Responsibility for AI Ethics Shifts to Non-Technical Executives

Business executives are now seen as the driving force in AI ethics, according to a new IBM Institute for Business Value (IBV) study.

Conducted by Oxford Economics, a total of 1,200 executives in 22 countries and across 22 industries were surveyed. The study revealed a radical shift in the roles responsible for leading and upholding AI ethics at an organization.

Accountability for AI ethics

When asked which function is primarily accountable for AI ethics, 80% of respondents pointed to a non-technical executive as the primary “champion” for AI ethics, a sharp uptick from 15% in 2018.

Specifically, CEOs (28%), board members (10%), general counsels (10%), privacy officers (8%), and risk & compliance officers (6%) were considered the most accountable for AI ethics by those surveyed.

When it comes to having a strong influence on their organization’s ethics strategy, CEOs and other C-level executive garnered two-thirds of the votes (66%), followed by board directives (58%) and the shareholder community (53%).

Crucially, building trustworthy AI is now perceived as a strategic differentiator and more than half of respondents say their organizations are beginning to embed AI ethics into their existing approach to business ethics.

On the other hand, less than a quarter of responding organizations have operationalized AI ethics, and fewer than one in five (20%) of respondents strongly agreed that their organization’s practices and actions match (or exceed) their stated principles and values.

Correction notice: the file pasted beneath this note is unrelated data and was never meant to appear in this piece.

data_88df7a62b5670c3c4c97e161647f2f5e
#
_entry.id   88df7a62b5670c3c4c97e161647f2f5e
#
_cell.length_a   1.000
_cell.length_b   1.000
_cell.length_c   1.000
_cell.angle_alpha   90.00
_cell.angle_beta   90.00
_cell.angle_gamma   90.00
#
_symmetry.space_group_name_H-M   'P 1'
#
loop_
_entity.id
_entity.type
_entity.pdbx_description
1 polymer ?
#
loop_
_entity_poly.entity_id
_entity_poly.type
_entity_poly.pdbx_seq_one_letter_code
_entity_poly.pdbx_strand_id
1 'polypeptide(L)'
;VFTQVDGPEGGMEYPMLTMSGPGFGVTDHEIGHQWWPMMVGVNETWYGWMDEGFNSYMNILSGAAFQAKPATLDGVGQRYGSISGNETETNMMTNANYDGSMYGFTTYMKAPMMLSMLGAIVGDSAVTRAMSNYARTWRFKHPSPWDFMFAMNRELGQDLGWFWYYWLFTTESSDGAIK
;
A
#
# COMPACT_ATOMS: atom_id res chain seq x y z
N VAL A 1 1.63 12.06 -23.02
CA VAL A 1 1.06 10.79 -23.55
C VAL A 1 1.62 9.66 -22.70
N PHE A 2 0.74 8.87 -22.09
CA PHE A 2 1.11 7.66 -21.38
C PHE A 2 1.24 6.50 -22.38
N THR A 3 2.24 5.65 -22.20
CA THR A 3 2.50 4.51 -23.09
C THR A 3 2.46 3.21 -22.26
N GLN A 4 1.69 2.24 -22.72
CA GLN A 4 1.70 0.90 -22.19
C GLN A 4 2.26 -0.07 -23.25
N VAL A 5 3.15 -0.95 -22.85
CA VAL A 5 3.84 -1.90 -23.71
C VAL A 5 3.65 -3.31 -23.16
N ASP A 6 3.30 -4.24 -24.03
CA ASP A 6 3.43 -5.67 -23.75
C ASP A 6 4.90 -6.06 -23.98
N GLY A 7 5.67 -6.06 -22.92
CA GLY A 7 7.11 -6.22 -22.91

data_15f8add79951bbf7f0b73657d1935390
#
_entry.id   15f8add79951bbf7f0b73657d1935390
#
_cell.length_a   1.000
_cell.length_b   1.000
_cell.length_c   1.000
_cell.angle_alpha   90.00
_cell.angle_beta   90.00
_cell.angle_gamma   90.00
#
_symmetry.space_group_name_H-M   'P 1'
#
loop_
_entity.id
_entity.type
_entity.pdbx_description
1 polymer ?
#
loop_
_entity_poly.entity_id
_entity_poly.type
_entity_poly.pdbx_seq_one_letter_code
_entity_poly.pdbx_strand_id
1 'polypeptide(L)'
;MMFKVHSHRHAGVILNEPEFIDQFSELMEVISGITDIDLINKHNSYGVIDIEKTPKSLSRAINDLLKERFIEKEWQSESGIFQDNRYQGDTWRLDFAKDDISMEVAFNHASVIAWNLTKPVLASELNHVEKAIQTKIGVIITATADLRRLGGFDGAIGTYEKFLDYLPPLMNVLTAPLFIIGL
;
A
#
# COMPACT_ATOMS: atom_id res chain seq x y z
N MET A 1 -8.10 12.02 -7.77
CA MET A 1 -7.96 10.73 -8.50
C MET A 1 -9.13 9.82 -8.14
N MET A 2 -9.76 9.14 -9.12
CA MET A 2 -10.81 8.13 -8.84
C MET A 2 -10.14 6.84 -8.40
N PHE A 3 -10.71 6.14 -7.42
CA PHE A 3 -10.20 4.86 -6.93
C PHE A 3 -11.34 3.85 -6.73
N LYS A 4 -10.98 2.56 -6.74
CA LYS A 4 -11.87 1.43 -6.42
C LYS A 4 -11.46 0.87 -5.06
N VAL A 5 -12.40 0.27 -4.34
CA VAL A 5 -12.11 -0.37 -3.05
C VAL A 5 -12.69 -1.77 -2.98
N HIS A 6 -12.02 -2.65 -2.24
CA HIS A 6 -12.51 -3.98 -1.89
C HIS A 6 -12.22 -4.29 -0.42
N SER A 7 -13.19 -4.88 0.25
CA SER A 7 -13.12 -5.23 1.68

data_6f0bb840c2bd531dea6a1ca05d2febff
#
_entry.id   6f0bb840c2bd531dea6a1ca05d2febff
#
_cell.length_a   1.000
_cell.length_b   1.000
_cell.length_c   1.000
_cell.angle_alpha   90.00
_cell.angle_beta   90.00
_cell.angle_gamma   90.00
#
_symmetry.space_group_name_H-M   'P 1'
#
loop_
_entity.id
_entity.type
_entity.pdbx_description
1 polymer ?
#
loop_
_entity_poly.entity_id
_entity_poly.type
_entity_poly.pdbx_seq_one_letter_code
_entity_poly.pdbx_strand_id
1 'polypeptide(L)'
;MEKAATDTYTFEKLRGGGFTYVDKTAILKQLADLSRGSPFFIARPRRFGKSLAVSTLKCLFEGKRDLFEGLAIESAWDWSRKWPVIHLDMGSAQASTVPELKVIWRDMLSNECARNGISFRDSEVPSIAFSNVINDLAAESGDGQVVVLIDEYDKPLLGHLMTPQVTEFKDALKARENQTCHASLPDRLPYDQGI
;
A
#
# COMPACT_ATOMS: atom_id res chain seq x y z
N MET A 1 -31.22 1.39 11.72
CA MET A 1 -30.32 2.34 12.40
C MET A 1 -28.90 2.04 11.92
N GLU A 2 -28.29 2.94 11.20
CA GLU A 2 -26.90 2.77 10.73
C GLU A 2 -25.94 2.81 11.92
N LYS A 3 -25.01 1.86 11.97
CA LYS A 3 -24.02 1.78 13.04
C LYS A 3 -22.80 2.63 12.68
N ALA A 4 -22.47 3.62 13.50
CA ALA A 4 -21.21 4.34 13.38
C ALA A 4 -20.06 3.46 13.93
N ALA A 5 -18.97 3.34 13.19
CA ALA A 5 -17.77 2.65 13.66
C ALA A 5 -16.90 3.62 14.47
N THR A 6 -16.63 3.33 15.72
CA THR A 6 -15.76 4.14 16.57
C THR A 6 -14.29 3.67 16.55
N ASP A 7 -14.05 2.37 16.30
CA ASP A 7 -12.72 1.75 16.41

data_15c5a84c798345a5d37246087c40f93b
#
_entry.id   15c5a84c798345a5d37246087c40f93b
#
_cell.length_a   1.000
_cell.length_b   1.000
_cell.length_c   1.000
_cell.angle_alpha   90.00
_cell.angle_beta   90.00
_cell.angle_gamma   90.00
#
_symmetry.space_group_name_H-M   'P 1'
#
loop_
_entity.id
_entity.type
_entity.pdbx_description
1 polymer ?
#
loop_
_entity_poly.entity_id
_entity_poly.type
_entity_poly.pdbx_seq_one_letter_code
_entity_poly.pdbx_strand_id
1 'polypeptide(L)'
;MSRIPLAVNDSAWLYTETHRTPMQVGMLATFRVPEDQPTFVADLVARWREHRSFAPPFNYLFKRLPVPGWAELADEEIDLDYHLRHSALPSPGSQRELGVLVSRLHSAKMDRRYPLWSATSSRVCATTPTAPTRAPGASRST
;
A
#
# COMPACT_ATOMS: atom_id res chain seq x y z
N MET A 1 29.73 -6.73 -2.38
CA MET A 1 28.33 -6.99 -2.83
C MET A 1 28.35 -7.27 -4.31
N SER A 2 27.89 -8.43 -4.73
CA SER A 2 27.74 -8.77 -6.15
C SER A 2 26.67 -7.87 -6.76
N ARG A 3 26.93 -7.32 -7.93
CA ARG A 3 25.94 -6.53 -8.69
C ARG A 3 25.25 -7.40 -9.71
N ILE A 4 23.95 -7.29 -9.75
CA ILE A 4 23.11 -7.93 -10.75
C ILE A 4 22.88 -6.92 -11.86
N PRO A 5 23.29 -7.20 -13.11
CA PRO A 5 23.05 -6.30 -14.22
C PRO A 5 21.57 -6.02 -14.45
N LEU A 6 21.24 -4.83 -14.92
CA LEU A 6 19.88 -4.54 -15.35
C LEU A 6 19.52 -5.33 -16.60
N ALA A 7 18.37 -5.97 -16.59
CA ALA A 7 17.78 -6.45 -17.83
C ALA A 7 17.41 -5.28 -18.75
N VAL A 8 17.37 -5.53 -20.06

Finally, the study data suggest that those organizations that implement a broad AI ethics strategy interwoven throughout business units may have a competitive advantage moving forward.

The study recommends organizations take a cross-functional, collaborative approach to AI, establish both organizational and AI lifecycle governance to operationalize the discipline of AI ethics and engage AI-focused technology partners for “ethical interoperability”.

“As many companies today use AI algorithms across their business, they potentially face increasing internal and external demands to design these algorithms to be fair, secured, and trustworthy; yet, there has been little progress across the industry in embedding AI ethics into their practices,” said Jesus Mantas, global managing partner at Partner, IBM Consulting.

“Our IBV study findings demonstrate that building trustworthy AI is a business imperative and a societal expectation, not just a compliance issue. As such, companies can implement a governance model and embed ethical principles across the full AI life cycle.”

The full study can be accessed here.

Image credit: iStockphoto/cagkansayin